01/05/2015 - 30/06/2019
The Complex fires – impacts of tank failure (CoFi-ABV) project is investigating complex fire and explosion scenarios to examine the accident-related critical failure of containers for alternative fuels in vehicles. The results will also provide a basis for action-aids to help fire fighters and rescuers in accidents or incidents.
Bundesanstalt für Materialforschung und -prüfung (BAM)
An der Düne 44
The CoFI-ABV project examines and assesses the impact of accident-related critical failure of containers for alternative fuels in vehicles (CNG, LPG, LNG, hydrogen). Focus points include complex fire and explosion scenarios.
BAM carries out tests on its Technical Safety Test Site (including large-scale tests) within the framework of the CoFi-ABV project. Established site measurement technology is tested in various scenarios and further developed for specific applications. The tests are also the basis for a statistical data base that can be varyingly applied, including for probabilistic failure prognoses.
The results of the CoFi-ABV project will be incorporated in action-aids for fire fighters and rescuers. The data from experimental tests will form a solid basis for probabilistic failure prognoses.
The CoFi-ABV project is funded by BAM and does not involve a third party. There are several participating Divisions. In this project, BAM also works closely with the German Statutory Accident Insurance (DGUV), the HFUK and the Berlin Fire Brigade.
Complex fires – impacts of container failure (CoFi-ABV)
The acceptance of alternative fuels, in the form of liquid or compressed gases, is increasing because these gases are now regarded as clean. Alternative fuels include CNG (Compressed Natural Gas), LPG (Liquefied Petroleum Gas), LNG (Liquefied Natural Gas) or hydrogen. In contrast to petrol or diesel tanks, tanks for alternative fuels must be designed as pressure vessels and be equipped with a safety device such as a pressure relief valve. Nevertheless, the tank can be damaged in the event of accidents, which can lead to leakage or may impair the safety device and release gas, resulting in explosive fuel-air mixtures. Ignition of these mixtures then leads to a distinct pressure, temperature and heat propagation as well as to flying debris. The dangers of such scenarios are still difficult to assess for rescue workers today. So far, a superficial glance at a vehicle seldom indicates whether it operates on alternative fuel. Overall, there is very limited valid data. There is also no practical tool with which fire brigades can reliably measure the escaping gas from a safe distance.
In the CoFi-ABV project, BAM is investigating the consequences of accident-related failure of containers for alternative fuels. The results should provide, among other things, a basis for action-aids for fire fighters and other emergency personnel in the case of accidents or incidents. The results can also be adapted into safety distances for emergency personnel and passers-by.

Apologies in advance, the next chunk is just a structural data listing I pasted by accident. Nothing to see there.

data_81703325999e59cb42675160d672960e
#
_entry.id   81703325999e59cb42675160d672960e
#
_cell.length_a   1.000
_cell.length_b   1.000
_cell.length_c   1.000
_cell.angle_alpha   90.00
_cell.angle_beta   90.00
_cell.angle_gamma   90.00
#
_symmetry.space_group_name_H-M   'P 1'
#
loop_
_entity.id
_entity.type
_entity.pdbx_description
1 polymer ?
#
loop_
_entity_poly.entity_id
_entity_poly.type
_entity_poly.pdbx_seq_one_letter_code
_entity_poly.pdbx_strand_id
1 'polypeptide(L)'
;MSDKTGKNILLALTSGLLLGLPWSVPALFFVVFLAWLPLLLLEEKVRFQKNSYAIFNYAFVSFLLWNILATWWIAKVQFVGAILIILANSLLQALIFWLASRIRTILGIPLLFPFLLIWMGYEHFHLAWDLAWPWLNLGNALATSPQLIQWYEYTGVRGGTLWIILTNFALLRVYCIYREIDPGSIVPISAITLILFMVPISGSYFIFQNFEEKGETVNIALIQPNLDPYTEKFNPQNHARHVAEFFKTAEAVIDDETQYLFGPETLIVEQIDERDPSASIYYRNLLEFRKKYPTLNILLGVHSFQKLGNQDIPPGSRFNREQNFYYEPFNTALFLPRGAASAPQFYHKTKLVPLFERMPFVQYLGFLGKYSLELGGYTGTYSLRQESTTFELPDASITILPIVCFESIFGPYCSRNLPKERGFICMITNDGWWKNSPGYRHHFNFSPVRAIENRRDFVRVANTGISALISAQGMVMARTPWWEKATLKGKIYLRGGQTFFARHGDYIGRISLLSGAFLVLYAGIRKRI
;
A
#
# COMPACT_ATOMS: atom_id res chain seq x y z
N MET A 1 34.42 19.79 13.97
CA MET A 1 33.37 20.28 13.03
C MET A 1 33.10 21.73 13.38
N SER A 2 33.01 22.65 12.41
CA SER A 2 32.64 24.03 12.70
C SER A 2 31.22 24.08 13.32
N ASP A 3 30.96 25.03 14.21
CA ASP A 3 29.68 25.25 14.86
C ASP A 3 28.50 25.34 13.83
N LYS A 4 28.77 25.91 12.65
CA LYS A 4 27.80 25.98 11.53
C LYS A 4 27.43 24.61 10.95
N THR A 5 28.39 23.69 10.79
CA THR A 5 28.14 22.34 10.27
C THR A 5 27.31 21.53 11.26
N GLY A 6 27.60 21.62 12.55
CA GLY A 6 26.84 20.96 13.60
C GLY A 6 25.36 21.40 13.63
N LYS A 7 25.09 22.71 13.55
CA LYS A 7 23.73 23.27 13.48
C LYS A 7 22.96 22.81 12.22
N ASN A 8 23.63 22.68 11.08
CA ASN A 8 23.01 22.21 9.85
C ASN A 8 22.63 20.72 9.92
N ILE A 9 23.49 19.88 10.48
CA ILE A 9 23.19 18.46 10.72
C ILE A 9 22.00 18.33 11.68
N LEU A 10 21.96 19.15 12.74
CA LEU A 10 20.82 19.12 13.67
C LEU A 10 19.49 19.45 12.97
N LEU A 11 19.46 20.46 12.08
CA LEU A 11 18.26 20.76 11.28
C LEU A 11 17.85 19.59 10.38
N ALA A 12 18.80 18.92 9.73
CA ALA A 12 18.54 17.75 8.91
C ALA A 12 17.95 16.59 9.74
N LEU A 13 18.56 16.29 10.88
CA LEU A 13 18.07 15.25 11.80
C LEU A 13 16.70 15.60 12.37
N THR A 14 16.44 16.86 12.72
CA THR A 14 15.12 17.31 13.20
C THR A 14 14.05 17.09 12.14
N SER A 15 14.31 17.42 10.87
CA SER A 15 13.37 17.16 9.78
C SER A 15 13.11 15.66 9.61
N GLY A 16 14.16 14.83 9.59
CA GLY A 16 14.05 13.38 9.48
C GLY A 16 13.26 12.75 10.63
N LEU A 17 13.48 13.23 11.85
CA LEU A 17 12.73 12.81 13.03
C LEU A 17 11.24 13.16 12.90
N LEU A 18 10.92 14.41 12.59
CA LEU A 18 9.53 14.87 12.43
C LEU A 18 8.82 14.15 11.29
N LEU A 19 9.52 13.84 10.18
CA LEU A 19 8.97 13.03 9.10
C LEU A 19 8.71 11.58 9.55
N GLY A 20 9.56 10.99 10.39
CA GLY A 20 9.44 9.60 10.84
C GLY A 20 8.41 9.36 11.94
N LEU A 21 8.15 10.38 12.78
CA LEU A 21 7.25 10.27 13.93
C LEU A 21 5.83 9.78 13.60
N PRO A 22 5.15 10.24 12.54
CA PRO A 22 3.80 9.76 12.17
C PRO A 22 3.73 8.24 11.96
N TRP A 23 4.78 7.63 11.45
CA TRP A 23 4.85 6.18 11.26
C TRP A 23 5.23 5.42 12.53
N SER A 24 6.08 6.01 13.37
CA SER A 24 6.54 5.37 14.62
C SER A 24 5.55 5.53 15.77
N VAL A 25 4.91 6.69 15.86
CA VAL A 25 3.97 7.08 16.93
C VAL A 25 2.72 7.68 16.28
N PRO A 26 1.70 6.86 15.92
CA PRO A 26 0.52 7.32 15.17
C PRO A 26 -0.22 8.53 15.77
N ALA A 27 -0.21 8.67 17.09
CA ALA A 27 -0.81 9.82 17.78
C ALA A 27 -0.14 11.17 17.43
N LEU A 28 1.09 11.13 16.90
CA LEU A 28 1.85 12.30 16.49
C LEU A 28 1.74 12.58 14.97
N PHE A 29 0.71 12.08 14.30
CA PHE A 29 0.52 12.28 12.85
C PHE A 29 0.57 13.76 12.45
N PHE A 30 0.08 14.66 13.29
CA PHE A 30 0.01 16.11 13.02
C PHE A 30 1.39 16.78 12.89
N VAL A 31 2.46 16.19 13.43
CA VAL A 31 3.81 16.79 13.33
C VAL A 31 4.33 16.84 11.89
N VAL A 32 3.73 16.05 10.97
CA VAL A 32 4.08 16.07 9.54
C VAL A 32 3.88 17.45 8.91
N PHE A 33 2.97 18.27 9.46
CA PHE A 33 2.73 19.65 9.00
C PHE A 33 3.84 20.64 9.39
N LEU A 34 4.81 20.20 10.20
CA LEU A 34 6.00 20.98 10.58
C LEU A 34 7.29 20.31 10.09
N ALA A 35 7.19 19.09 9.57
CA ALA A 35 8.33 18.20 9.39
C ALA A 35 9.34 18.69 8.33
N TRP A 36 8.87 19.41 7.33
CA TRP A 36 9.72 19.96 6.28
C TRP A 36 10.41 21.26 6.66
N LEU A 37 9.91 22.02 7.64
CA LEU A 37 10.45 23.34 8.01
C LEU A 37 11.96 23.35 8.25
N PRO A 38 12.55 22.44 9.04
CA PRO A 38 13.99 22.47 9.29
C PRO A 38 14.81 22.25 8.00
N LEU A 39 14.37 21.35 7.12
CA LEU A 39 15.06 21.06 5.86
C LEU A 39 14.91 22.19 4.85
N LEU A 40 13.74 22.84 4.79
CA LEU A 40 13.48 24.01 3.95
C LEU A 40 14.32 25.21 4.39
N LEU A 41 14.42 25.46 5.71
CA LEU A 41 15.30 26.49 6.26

Practical fire and explosion scenarios
The fire and explosion scenarios are designed practically, economically and reproducibly. To this end, the BAM engineers and technicians carried out preliminary tests using three different underfiring methods: wood fire, gas fire and a pool fire with petrol. They determined the effective heat input in the respective test specimen, i.e. in the gas cylinders or tanks. The pool fire proved to be best suited for the subsequent large-scale tests with storage containers for CNG, LPG and hydrogen. They investigated the impacts of the tank failure and the way in which tanks filled with different quantities of fuel behave in a fire. After the containers failed – exploded – they determined fragment number and mass, flight distances and scattering patterns.
An aim of this project is to validate and further develop measurement technology for specific applications. To this end, the engineers use mobile and robust measurement technology that is well suited for field applications. A mobile flight platform (UAV) is being tested for use in certain accident scenarios. This includes detecting methane from a safe distance for example. The flight control was programmed within the project. Data interfaces, the methane laser’s sensor integration, as well as the CT-based data evaluation have been established and are continuously being developed further.
A second important hazard scenario is continuous gas leakage from a damaged container. In this case, the gas can mix with ambient air to form a gas cloud that ignition can turn into a fireball. The test series systematically studies the so-called "untamped" gas cloud explosions.
The safety distances for possible container failures have been significantly increased on the basis of new findings regarding the flight range, heat radiation and pressure. BAM and the DGUV are preparing a leaflet for this purpose, providing a detailed description of the dangers involved in a propane bottle fire. More leaflets will follow regarding the previously examined fuel containers with LPG, CNG and hydrogen. A statistical database has been developed from the measurement data, which forms the basis for the preparation of a probabilistic failure prognosis. Test results on LPG and CNG tanks are currently being evaluated. The mobile flight platform is being further developed and the sensors are being miniaturised.